HILLARY CLINTON, FORMER SECRETARY OF STATE: There is a double standard obviously. We -- we have all either experienced it or at the very least seen it. And I think in many respects, the media is the principal propagator of its persistence.


KING: That was Hillary Clinton there. The wrong bite saying that there is a double standard in the media.

MARTIN: Imagine that, John.

KING: Let's start ladies first with the Iran part of it. She says -- there's a whole chapter in her book about this. I guess that's one of the fascinating questions I have about the book. She knows she's most likely going to run for president. She knows that people are going to scrub her record as secretary of state. On Iran, skepticism at a forum week ago, but here she seems to be saying, if this works, I get some of the credit.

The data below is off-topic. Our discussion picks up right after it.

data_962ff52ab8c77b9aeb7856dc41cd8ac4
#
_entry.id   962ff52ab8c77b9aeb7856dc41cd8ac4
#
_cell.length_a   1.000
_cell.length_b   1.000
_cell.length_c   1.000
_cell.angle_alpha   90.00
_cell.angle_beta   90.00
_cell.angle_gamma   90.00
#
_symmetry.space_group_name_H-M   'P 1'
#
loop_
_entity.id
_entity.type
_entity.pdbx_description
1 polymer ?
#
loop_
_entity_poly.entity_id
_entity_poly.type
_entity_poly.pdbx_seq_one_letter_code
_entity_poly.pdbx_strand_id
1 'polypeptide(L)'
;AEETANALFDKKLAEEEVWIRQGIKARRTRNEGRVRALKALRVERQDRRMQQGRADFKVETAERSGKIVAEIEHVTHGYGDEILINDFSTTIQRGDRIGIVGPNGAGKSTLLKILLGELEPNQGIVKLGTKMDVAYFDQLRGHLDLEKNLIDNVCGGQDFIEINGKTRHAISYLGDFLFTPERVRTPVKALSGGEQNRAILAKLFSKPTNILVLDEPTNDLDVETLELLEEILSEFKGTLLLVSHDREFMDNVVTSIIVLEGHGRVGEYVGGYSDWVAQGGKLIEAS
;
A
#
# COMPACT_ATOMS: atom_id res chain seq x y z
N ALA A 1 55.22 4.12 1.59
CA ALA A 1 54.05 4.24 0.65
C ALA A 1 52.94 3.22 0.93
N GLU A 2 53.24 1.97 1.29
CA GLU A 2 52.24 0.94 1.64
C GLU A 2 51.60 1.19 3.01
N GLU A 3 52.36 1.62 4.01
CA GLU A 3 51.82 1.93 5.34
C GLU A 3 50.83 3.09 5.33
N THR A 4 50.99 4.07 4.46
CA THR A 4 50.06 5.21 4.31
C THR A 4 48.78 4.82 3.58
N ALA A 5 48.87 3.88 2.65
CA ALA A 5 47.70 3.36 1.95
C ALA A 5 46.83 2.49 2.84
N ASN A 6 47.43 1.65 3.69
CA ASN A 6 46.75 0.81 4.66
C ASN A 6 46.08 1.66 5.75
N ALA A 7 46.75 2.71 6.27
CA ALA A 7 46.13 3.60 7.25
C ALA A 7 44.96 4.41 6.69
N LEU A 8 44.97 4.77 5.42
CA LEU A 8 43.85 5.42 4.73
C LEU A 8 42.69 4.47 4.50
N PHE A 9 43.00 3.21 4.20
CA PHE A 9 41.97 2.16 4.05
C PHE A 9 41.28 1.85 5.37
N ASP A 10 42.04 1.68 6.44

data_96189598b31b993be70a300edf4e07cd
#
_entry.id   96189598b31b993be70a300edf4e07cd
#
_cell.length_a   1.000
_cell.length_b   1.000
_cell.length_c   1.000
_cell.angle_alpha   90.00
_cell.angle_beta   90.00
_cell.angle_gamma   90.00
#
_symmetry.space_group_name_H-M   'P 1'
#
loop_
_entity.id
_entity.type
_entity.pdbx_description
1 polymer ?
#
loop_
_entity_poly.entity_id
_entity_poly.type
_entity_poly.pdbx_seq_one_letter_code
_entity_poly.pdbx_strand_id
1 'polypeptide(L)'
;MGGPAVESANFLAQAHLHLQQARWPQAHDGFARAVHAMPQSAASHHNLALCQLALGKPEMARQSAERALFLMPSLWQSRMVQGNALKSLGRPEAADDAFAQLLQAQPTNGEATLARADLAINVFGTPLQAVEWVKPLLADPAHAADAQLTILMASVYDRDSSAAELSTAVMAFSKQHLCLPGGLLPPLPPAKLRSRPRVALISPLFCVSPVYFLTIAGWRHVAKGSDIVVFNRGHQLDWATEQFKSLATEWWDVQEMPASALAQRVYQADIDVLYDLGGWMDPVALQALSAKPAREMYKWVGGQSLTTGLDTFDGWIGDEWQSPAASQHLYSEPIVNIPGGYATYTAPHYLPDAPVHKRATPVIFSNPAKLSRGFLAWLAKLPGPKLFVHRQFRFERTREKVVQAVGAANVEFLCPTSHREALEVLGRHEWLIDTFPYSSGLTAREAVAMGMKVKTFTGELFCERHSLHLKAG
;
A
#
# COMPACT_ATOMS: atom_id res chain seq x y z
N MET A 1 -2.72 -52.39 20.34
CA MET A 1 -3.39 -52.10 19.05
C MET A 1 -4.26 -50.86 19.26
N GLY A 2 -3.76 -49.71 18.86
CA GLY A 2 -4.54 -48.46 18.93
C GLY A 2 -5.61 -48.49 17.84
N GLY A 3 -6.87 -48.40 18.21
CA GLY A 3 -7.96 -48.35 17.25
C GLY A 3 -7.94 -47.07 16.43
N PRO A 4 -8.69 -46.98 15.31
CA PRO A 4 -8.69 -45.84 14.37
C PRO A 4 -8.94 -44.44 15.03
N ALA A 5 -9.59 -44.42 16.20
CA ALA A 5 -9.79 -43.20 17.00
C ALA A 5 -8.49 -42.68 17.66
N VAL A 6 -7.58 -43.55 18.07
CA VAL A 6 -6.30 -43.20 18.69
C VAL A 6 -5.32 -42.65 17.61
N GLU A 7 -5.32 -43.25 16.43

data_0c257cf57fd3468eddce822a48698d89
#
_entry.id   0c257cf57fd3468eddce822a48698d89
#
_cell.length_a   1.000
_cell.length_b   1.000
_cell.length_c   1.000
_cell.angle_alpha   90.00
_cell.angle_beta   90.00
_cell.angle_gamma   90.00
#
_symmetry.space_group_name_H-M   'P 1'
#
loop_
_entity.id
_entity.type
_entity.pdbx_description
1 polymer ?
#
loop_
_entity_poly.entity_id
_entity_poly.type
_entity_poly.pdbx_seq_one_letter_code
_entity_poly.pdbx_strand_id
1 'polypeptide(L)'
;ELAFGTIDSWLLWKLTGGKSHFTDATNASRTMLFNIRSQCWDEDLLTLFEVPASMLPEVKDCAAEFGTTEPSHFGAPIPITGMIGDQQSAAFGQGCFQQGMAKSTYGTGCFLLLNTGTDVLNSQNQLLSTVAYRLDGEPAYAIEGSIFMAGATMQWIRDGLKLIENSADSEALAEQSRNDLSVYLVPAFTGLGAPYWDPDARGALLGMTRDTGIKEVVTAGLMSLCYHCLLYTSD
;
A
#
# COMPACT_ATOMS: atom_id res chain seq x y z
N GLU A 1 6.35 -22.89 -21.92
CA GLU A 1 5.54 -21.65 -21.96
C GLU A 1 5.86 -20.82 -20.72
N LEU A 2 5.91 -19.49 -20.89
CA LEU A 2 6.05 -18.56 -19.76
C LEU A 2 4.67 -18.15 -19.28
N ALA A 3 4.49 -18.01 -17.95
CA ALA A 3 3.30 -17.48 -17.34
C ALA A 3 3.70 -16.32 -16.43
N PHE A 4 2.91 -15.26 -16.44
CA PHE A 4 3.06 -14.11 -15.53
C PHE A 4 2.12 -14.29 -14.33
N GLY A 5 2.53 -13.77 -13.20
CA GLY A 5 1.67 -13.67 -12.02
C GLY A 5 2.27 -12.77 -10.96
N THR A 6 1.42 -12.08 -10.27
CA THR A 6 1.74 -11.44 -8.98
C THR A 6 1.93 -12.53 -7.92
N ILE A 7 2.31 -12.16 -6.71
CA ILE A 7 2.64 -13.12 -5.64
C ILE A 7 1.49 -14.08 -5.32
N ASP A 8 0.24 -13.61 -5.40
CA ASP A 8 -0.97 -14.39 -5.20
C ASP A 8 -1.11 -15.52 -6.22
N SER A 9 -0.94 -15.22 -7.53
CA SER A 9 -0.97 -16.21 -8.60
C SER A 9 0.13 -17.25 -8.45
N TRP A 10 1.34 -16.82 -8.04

SUMMERS: It's one of the things I've been personally fascinated by. At the same time, you have her successor Secretary of State John Kerry sitting there. I have to wonder how he is feeling about all of this. She does want to be tied to that success. Foreign policy could be a big driving force in the 2016 election. If you're Hillary Clinton, secretary of state her most recent office, you want a piece of that and make sure that voters remember you as somebody who was there in some of the darkest hours, was able to help to move the country ahead.

KING: Is it trying to have it both ways to say I'm skeptical they'll get there, but if they do, they got to the table in part because of me?

MARTIN: But that's politics though, right?